Samsara Vision Announces Clinical Trial for New Investigational Implantable Miniature Telescope

CONCERTO clinical trial is seeking participants to evaluate the new investigational SING IMT

Long-time members of our AMD community may remember FDA approval in 2010 of a device from Samsara Vision (formerly VisionCare, Inc.) called the Implantable Miniature Telescope (IMT).

This device is a tiny telescope which provides precision images, magnification of up to 3 times, and a 24º field of view (limited peripheral vision in implanted eye). The device is put into one eye in an outpatient surgical procedure under local anesthesia. It has since been given to more than 600 patients (1) who have vision loss from age-related macular degeneration (AMD).

We now want to share an investigational, new version of the IMT offered under the brand name SING IMTTM (Smaller-Incision New-Generation Implantable Miniature Telescope). 

The tiny telescope is inserted through a cut in the cornea of the eye. This new version of the IMT can be folded and inserted through a surgical tool. This allows for a smaller cut in the eye and a less complicated surgery. 

The SING IMTTM is approved in several countries, but not yet in the United States. Samsara has received FDA approval to initiate a U.S.-based clinical trial to evaluate improvements in sharpness of vision and to ensure safety of the device in people living with late-stage age-related macular degeneration. The CONCERTO clinical trial is now recruiting participants. 

Participants in the clinical trial will receive a SING IMTTM in one eye. They must be:

  • Aged 65 or older with late-stage AMD in both eyes
  • Cannot have had previous cataract surgery in the study eye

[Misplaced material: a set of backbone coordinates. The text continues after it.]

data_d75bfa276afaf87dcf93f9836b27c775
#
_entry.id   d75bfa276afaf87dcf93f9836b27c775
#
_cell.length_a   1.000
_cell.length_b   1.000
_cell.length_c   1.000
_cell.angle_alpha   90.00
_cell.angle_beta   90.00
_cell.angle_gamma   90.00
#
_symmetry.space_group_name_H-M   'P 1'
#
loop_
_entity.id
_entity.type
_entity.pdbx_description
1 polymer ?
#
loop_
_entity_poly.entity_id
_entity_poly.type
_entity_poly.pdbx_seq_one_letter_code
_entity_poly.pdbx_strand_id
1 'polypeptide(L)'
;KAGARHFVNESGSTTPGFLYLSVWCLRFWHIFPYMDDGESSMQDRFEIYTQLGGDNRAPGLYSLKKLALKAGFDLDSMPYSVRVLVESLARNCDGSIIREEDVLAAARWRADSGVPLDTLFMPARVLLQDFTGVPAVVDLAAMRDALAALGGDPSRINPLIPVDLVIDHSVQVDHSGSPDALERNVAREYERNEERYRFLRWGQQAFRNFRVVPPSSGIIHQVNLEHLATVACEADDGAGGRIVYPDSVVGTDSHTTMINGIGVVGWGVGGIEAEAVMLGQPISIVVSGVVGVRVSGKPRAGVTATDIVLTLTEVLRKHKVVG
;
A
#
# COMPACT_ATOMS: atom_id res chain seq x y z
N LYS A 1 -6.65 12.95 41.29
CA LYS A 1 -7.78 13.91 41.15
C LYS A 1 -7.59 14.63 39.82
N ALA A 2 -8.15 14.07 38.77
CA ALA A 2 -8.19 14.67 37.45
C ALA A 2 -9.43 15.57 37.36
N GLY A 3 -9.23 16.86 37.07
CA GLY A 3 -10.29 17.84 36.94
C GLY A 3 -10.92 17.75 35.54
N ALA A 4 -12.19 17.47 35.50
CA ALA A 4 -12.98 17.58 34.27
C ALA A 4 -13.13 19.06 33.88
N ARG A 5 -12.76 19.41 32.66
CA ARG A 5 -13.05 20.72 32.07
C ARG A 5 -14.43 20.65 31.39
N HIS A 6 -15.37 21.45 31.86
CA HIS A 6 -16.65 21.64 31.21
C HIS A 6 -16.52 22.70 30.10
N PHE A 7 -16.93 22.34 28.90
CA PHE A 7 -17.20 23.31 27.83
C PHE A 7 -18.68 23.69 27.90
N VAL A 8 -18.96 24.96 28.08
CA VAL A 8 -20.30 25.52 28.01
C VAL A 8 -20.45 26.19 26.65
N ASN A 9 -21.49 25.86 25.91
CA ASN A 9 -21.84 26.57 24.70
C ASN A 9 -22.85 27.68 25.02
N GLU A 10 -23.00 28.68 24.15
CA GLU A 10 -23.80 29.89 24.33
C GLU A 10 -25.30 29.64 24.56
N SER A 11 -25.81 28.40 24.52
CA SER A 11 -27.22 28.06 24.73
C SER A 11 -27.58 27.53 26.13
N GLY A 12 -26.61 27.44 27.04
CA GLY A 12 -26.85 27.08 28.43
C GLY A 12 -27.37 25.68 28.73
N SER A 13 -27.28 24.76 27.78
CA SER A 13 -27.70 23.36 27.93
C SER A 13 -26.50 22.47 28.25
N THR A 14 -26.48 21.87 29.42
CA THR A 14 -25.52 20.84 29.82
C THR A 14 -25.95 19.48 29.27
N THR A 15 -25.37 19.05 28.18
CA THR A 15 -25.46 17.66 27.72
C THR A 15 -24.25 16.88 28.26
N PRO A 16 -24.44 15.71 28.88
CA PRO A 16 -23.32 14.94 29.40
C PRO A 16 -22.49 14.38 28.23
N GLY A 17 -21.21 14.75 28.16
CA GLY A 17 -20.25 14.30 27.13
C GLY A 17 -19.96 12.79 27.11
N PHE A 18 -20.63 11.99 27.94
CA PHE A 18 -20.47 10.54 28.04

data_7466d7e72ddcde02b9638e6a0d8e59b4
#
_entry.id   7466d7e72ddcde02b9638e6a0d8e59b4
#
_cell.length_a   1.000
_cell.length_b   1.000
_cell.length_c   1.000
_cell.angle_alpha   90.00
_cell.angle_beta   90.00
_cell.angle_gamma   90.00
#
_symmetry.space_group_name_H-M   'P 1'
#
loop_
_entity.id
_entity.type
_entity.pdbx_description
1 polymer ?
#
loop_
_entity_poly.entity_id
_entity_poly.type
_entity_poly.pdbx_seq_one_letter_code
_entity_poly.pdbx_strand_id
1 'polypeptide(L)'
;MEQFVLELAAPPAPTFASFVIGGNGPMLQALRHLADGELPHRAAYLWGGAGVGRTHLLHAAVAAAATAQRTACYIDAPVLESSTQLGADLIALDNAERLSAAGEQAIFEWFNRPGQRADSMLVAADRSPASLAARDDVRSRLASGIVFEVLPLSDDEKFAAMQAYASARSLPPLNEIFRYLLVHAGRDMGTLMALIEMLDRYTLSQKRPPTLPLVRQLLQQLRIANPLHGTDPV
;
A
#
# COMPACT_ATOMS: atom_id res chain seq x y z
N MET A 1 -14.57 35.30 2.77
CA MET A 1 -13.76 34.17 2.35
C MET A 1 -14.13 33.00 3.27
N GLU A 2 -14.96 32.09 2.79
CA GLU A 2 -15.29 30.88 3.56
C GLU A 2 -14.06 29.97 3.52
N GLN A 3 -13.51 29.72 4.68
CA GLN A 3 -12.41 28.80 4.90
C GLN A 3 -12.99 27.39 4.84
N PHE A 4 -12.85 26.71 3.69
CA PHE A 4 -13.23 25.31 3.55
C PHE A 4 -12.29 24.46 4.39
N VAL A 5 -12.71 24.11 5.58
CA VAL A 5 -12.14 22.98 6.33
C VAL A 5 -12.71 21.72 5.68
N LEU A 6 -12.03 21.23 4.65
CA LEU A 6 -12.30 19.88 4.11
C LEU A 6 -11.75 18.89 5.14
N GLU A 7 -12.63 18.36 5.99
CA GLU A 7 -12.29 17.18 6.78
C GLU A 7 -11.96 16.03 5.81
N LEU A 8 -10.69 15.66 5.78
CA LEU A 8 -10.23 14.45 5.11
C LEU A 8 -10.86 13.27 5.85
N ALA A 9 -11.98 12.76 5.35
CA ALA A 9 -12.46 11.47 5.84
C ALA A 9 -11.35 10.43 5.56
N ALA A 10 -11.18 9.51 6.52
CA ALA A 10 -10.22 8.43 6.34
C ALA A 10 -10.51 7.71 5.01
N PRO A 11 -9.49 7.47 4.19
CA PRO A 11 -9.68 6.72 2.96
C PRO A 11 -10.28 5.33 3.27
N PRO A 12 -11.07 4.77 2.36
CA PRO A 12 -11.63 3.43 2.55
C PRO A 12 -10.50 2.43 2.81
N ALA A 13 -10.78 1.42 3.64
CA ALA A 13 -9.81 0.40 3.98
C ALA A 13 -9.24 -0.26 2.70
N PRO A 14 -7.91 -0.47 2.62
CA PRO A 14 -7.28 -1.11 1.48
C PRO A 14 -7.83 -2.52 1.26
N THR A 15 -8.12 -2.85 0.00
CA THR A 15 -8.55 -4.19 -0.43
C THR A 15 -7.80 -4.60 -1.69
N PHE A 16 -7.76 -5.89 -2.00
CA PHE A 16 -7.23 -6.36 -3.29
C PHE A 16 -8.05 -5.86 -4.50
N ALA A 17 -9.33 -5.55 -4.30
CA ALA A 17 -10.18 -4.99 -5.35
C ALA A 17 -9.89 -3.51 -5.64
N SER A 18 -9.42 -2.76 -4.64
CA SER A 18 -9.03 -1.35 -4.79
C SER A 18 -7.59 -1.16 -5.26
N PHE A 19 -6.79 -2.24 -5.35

• Must agree to rehabilitation and training after receiving the IMT (Up to 10 vision rehabilitation visits scheduled over 12 months to learn how to best use the implanted device as well as daily at-home exercises)

Both the treated and the non-study eye will be examined in five visits over 12 – 15 months with a study eye care provider. You will also have visual training and assessments with a low vision specialist before surgery to determine if there is improvement in your vision with the use of a telescope and if you would be a good candidate for the investigational implanted device.  The CONCERTO clinical trial will take place in up to twenty U.S. clinical sites, currently enrolling in California, Florida, Massachusetts, New Jersey, Pennsylvania, and Wisconsin. Follow this link  for complete details about the trial and locations.

The SING IMTTM is not a cure for late-stage dry (geographic) AMD. It will not return vision to the level a patient had before AMD, and it will not completely make up for vision loss. The ability to ambulate (walk around) after receiving the SING IMTTM will be almost entirely dependent on the peripheral vision in the non-surgical eye.  The established IMT technology has shown improvements in visual acuity and visual function and quality of life for individuals with permanent vision loss due to AMD (more than 90% of implanted eyes experienced more than 2 lines of visual acuity gained, and the improvements were sustained for up to 5 years follow-up). (2)

To learn more about the study and inquire about participation, visit


1. In addition to the 217 patients implanted during the pivotal trial, once FDA marketing authorization was received, and CE marketing outside of the US was granted, the device has also been implanted in 400+ patients commercially to reach more than 600 patients.

2. Hudson HL, Lane SS, Heier JS, et al; IMT-002 Study Group. Implantable miniature telescope for the treatment of visual acuity loss resulting from end-stage age-related macular degeneration: 1-year results. Ophthalmology. 2006;113(11):1987-2001.



Dan Roberts, Editor
Living Well With Low Vision